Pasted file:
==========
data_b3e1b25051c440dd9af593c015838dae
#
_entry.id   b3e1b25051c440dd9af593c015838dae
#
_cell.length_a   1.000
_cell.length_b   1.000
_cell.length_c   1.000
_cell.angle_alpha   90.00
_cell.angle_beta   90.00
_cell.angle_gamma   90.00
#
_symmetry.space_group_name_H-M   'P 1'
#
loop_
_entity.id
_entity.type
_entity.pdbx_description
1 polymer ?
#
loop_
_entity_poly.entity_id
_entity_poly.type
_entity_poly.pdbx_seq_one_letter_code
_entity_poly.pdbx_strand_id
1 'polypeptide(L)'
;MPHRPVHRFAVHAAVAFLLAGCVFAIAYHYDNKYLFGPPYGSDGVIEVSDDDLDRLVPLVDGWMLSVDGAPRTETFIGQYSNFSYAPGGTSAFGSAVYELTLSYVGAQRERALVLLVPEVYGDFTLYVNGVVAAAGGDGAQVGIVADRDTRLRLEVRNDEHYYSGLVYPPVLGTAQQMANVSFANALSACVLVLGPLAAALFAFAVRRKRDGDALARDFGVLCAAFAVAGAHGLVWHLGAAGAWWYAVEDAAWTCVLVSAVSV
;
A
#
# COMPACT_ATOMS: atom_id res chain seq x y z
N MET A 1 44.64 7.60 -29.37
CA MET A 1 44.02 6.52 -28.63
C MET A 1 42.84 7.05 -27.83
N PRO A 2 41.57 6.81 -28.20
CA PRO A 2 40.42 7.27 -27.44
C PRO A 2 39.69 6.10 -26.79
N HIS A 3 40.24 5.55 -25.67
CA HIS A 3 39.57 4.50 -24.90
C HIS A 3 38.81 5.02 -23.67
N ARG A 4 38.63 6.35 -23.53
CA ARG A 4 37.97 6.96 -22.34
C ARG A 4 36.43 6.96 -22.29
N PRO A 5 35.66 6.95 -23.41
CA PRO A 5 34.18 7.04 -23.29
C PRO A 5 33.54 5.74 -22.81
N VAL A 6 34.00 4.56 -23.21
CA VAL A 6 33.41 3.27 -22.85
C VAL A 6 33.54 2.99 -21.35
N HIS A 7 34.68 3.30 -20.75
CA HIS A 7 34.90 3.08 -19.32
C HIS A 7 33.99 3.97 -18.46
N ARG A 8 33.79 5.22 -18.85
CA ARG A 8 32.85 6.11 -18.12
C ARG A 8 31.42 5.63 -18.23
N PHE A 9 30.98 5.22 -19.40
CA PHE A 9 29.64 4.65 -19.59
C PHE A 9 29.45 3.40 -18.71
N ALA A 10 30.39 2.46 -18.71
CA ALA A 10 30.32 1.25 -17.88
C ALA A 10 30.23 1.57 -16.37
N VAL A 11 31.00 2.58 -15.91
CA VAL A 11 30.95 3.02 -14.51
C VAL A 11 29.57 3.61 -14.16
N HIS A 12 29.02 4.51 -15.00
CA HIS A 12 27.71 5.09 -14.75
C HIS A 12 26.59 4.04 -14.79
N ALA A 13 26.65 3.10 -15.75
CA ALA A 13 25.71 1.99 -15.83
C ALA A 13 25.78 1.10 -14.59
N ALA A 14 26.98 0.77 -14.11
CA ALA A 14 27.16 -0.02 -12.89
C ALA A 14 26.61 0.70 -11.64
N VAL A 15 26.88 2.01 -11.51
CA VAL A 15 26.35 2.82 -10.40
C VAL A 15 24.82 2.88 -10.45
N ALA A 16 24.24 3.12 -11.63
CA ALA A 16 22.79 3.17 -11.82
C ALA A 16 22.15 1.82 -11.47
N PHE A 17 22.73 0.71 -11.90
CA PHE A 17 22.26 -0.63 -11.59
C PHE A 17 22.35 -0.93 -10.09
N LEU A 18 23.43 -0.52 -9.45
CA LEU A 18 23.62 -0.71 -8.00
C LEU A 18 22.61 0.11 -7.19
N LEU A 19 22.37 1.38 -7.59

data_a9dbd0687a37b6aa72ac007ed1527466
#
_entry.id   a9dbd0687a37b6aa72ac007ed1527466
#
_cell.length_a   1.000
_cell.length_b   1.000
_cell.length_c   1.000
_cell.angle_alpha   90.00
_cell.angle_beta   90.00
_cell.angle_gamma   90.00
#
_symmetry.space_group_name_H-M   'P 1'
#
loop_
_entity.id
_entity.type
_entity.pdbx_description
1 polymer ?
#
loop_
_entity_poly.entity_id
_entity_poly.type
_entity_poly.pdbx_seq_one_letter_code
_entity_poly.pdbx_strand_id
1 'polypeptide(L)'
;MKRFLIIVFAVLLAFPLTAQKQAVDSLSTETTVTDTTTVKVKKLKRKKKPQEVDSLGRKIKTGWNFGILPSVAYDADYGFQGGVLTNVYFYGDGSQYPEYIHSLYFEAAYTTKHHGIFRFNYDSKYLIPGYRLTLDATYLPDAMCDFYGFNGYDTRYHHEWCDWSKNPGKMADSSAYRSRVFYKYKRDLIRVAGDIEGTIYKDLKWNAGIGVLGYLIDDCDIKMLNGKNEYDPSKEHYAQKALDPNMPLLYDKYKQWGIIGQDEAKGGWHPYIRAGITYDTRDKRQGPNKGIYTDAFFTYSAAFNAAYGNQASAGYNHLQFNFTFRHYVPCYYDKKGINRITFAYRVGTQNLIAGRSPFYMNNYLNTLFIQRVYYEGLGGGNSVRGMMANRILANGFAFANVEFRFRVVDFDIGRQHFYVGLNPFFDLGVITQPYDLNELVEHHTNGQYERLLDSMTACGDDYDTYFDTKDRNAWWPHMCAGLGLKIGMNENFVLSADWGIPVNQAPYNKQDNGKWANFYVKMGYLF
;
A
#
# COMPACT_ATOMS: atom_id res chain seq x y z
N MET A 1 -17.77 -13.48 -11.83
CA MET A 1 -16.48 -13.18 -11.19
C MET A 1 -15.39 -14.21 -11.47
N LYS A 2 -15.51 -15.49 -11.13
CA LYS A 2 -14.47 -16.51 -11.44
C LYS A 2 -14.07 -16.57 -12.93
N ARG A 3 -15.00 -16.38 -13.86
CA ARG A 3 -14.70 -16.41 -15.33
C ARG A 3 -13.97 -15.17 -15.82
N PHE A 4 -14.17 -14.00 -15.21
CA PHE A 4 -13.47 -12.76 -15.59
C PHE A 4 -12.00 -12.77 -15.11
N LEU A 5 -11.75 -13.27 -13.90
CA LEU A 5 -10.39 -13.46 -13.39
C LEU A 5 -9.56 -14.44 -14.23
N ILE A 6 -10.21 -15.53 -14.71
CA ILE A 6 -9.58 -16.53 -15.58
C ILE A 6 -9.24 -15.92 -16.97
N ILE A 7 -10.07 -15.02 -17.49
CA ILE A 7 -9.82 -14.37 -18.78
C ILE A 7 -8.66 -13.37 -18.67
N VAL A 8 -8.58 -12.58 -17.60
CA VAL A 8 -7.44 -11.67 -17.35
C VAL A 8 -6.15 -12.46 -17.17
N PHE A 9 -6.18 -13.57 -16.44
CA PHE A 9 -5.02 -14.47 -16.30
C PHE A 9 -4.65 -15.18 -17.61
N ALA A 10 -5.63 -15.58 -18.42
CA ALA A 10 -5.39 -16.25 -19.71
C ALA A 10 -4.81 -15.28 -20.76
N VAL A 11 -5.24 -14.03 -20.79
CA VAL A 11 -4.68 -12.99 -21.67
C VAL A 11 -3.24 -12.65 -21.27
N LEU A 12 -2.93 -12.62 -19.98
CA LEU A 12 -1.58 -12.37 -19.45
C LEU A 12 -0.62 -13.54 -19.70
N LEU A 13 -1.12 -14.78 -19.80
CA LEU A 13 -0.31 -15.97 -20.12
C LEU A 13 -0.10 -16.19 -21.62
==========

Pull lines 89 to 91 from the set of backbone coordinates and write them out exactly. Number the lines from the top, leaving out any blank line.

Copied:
#
_cell.length_a   1.000
_cell.length_b   1.000